Fox News on Election Night: The Network’s Coverage Can Shape the Future

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Flashback to two years ago, on the eve of the 2020 presidential election. IndieWire made a recommendation that, even if you never watched Fox News Channel, this might be a good time to give it a shot. We thought it would be interesting, but didn’t realize how right we were.

Fox’s early and near-solitary call that Joe Biden won Arizona had an immense impact on what became a long and drawn-out process of certifying his victory. To this day, that reality hasn’t been accepted by many Republicans — including Arizona’s current Republican nominee for governor, who based her campaign on election denial.

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That accurate projection drew the displeasure of the White House, but Fox stuck by it — a decision that deflated then-President Donald Trump’s plan to declare an unfounded victory before supporters that evening.

Early calls can make a huge difference. In 2000, when the national broadcast networks declared George W. Bush the winner only to retract the call 90 minutes later, Republicans then claimed no other result was credible — even when it turned out to be far from resolved.

Despite its conservative bias, Fox News has earned a reputation for playing it straight with projections; it’s also extremely competitive in its desire to be the first to call. However, between election night 2020 and the following Saturday — when Nevada, North Carolina, Georgia, Pennsylvania, Wisconsin, and Arizona all hung in the balance (and all but North Carolina were won by Biden) — Fox lagged. It was the last network to declare Biden the winner.

Sources at Fox News confirm the return of Arnon Mishkin, the well-regarded director of its election-night projection desk. Political director Chris Stirewalt, a witness at the House 1/6 Committee hearings who was involved in Fox’s decision to project Biden’s Arizona win, was fired in early 2021. (The network said it was part of a digital restructuring.)

Not only is Fox News Channel a reputable destination on Election Night, it is also a popular one. For the past two election nights, in 2018 and in 2020, Fox News Channel has nabbed more viewers than any other news network, broadcast or cable. It has also attracted the most viewers between the ages of 25 and 54, which is the key demographic for news programming.

Projections will be critical, particularly if they show a stronger-than-expected showing for Democrats — or even if Democrats win in close races. The last two years of Fox News coverage never embraced outright election denial, but the primetime block of Tucker Carlson/Sean Hannity/Laura Ingraham stoked fears of larger liberal and Democratic threats.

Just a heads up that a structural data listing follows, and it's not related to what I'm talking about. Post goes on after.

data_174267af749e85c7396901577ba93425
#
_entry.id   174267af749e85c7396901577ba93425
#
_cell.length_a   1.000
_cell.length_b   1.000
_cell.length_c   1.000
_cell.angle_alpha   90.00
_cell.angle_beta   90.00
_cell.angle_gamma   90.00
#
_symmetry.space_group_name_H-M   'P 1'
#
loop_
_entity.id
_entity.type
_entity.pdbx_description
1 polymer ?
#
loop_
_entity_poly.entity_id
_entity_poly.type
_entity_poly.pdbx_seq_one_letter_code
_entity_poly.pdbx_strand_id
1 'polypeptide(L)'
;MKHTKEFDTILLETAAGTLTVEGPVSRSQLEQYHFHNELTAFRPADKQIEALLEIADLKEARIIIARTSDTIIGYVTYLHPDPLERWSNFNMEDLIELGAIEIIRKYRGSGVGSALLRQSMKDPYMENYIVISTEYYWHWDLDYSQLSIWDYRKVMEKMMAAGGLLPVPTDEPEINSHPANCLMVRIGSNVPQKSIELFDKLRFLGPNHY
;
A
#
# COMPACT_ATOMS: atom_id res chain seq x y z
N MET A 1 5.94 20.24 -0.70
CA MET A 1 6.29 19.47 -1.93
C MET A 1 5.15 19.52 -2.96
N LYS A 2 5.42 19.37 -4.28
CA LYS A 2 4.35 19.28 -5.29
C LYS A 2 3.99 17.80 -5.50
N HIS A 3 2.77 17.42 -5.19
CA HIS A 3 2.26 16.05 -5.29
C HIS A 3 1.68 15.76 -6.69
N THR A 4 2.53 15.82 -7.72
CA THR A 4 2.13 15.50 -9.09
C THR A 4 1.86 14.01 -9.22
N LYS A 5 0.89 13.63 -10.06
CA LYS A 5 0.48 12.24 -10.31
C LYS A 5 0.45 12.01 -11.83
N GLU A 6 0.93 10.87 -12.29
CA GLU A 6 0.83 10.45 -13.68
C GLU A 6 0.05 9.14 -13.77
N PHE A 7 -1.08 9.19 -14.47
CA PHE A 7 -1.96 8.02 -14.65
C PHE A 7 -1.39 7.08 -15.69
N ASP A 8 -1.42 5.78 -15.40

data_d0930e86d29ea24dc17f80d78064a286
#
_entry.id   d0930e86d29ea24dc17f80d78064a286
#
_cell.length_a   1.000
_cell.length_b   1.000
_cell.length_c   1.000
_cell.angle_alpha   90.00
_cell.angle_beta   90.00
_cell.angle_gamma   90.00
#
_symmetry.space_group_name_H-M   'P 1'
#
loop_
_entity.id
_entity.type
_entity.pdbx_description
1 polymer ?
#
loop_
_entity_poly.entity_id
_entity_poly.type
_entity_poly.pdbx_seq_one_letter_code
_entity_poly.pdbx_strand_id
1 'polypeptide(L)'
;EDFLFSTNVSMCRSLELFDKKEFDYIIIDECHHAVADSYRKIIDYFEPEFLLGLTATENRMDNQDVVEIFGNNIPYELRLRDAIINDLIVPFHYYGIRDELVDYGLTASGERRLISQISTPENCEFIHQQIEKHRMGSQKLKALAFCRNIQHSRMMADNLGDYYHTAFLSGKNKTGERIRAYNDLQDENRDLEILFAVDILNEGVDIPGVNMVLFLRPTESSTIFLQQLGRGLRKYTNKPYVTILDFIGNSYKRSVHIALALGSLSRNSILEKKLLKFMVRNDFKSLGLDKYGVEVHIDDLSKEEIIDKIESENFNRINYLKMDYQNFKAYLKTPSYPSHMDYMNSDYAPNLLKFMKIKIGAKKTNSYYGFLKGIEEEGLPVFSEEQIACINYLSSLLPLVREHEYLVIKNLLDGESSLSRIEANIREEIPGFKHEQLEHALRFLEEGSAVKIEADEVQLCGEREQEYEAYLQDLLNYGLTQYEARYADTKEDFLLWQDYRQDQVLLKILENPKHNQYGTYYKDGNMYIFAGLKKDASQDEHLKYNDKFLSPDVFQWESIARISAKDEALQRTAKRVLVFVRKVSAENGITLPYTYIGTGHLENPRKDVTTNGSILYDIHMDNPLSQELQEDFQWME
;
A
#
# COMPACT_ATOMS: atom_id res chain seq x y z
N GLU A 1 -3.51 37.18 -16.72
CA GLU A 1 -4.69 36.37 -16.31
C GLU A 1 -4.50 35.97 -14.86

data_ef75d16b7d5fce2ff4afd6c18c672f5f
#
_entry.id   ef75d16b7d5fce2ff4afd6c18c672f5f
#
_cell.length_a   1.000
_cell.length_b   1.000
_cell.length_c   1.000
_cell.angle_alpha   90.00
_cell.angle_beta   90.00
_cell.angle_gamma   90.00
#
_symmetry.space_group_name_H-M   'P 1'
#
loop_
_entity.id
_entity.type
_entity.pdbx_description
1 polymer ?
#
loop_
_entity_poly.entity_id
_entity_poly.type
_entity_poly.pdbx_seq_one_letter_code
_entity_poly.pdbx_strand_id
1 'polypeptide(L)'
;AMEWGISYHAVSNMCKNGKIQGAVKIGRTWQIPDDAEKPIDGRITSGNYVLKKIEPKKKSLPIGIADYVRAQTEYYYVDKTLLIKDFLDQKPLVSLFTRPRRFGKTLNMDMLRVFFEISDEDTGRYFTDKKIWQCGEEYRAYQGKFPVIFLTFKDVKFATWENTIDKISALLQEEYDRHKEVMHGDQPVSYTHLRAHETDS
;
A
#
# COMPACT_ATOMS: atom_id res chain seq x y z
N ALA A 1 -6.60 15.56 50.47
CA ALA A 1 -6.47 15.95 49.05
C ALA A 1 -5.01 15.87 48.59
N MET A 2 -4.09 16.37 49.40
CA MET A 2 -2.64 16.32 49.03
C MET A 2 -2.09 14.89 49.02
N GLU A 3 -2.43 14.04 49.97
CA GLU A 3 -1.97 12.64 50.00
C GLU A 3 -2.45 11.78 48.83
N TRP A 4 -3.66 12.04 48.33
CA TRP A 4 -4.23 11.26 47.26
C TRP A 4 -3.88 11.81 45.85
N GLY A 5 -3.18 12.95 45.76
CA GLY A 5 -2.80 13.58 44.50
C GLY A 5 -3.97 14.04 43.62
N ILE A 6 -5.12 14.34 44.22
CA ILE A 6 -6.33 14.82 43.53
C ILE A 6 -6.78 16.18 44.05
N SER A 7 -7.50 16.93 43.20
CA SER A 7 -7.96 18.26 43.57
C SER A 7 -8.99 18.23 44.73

Last night, Tucker Carlson got an early start. On “Tucker Carlson Tonight,” he told viewers: “Message, bottom line: Democrats absolutely cannot lose tomorrow’s elections. That’s their view: This cannot happen. With that in mind, they’re already preparing the rest of us for election theft — which, if you don’t want a civil war, you shouldn’t complain about, you should just passively accept.”

Today, everyone will watch the reactions of openly political commentators as results come in. Any suggestion of fraud will find receptive ears and that could have a significant impact on our tinderbox of a nation.

Voting is much slower than our technology. Extended deadlines for mail ballots delay final results; will the reporters who cover the election lean into that reality? In 2020, we learned that nuance and patience were critical but we also saw how hard it was to claw back a lie that had no strength beyond one person choosing to say it. That could be a real threat to democracy.

If Republicans claim victory when the balance of power remains in dispute, Fox’s response could stoke — 0r calm — tensions in the days ahead. Many key races may be up in the air for weeks. In California, where multiple U.S. House races remain close, ballots postmarked by election day can be counted if received a week or more later. In Georgia, if neither Raphael Warnock nor Herschel Walker gets a majority and the result is needed to control the Senate, a runoff will be needed to determine the winner.

The pro-Democratic MSNBC is likely to be more cautious (it certainly was in 2020); CNN, CBS, NBC, and ABC also can be expected to hold back on premature pronouncements and challenge partisan assertions that aren’t based in fact. Fox News doing the same is critical.

Tony Maglio contributed to this report.

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